The next time a user logs in to Teleport and gets access to key material, it will have those “logins” encoded as principals.
$ ssh-add -L | grep cert | ssh-keygen -L -f -
At this point also make sure the “Key ID” matches your GitLab user, this is essential to allow authorization.
Public key information provided by the user through GitLabs user settings is stored within the home directory of the “git” user, at
/var/opt/gitlab/.ssh/authorized_keys. Examining that file shows that a bit more is going on, for example that a command is called which maps the key to a user within the GitLab database. This will not work when authenticating with an ephemeral key that is not known or mapped at GitLab. At the same time we won’t need any integration by GitLab to make this work. It may make sense to restrict HTTPS access to force users on Git+SSH and somehow remove all existing user SSH keys, but thats rather optional.
To solve this, we can configure OpenSSHd to positively authenticate all connections that use a valid certificate which got signed by the Teleport CA. This follows the normal “OpenSSH integration” guideline from Gravitational. Export the public key of the Teleport CA and put it to the OpenSSH configuration at the GitLab server using the
root@teleport $ tctl auth export --type=host > cluster_node_keys
The other very important part is to use
AuthorizedPrincipalsCommand to allow sessions of the SSH “git” user to get mapped to GitLab users. This command can be run as user “git” and contains the “Principal” to make sure only certs with the encoded value gain access. Finally, the “Key ID” value is inserted as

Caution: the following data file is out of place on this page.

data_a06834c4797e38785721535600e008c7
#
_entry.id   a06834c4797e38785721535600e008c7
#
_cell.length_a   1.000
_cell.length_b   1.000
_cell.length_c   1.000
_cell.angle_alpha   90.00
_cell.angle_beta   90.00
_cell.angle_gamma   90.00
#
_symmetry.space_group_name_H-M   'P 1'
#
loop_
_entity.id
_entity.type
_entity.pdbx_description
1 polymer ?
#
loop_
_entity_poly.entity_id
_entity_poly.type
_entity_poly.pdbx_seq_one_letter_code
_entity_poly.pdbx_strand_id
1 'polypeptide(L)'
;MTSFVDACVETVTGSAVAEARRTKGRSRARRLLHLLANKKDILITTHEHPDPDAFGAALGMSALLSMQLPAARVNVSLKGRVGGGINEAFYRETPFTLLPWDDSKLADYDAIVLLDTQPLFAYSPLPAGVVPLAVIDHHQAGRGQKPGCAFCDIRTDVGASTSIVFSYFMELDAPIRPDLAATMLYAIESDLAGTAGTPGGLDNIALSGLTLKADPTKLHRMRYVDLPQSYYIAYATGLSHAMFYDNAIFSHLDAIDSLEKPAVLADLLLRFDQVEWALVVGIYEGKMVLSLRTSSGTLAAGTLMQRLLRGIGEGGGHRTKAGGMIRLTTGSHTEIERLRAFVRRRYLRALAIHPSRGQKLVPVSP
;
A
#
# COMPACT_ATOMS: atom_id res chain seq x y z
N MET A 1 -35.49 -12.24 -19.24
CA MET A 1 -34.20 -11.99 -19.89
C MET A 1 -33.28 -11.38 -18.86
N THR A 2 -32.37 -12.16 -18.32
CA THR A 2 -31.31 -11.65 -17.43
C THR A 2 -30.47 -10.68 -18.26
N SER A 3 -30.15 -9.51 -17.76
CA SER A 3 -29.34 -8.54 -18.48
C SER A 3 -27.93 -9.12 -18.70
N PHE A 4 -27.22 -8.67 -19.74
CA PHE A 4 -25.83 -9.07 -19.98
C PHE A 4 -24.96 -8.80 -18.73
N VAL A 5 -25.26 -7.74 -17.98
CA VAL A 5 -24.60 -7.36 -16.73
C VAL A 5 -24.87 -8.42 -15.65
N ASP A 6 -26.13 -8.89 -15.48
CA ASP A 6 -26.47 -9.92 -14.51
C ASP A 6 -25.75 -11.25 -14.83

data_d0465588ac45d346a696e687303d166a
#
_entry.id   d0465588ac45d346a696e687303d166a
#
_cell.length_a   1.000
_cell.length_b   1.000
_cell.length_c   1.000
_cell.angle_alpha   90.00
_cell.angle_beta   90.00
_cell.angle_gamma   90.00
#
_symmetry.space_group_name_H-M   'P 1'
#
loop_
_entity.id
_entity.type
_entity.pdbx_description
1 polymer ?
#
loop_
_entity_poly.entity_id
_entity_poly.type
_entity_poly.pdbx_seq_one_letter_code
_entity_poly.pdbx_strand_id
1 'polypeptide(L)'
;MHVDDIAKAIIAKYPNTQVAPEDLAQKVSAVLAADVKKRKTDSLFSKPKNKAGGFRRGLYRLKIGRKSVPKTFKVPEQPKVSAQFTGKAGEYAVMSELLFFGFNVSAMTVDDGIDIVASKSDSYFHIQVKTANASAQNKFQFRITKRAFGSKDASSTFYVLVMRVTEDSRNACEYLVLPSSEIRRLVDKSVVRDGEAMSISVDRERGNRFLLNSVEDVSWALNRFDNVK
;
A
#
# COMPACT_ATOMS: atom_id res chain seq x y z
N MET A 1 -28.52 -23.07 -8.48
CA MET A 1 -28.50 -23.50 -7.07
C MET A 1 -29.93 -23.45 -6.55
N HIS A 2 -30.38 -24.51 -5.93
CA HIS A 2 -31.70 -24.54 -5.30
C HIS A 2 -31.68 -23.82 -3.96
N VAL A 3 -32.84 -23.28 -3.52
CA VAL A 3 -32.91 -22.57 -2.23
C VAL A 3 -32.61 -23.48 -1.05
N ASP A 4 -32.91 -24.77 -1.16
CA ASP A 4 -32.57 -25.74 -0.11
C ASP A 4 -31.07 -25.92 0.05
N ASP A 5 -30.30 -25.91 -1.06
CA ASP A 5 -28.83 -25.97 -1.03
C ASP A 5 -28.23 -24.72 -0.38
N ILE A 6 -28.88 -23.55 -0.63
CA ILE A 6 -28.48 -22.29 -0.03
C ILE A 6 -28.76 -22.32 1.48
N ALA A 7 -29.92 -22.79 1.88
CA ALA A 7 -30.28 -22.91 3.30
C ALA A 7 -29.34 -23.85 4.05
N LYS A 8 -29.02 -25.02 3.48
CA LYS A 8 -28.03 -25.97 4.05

%i to tell GitLab which user shall be authorized. Note that this information can only be encoded to the certificate by Teleport as only certificates signed by Teleports CA are accepted.
root@gitlab $ vim /etc/ssh/sshd_config
Now the users OpenSSH client configuration needs to be updated to make sure the key material provided through Teleport is being used, instead of the users default key.
user@workstation $ vim ~/.ssh/config
This makes sure the key stored at
~/.tsh/keys/teleport/martin is being used for SSH connections to
gitlab.heiland.io when using the
git user. Git will use this configuration when performing remote operations through Git+SSH.
Now users should be able to
git clone and work with repositories for which they are authorized in GitLab - once they ran through Teleports authentication process. There is no need anymore to upload any per-user key material to GitLab. However, GitLab always allow to fall-back to SSH keys, which can still be very useful for non-interactive access.
This examples showcases how access to GitLab can be controlled through Gravitational Teleport. It builds upon OpenSSH integration and does not require a premium subscription of Teleport. However, this comes at the disadvantage that access to GitLab is not logged or monitored by Teleport, which can be worked around by monitoring OpenSSH logs which contain all that information.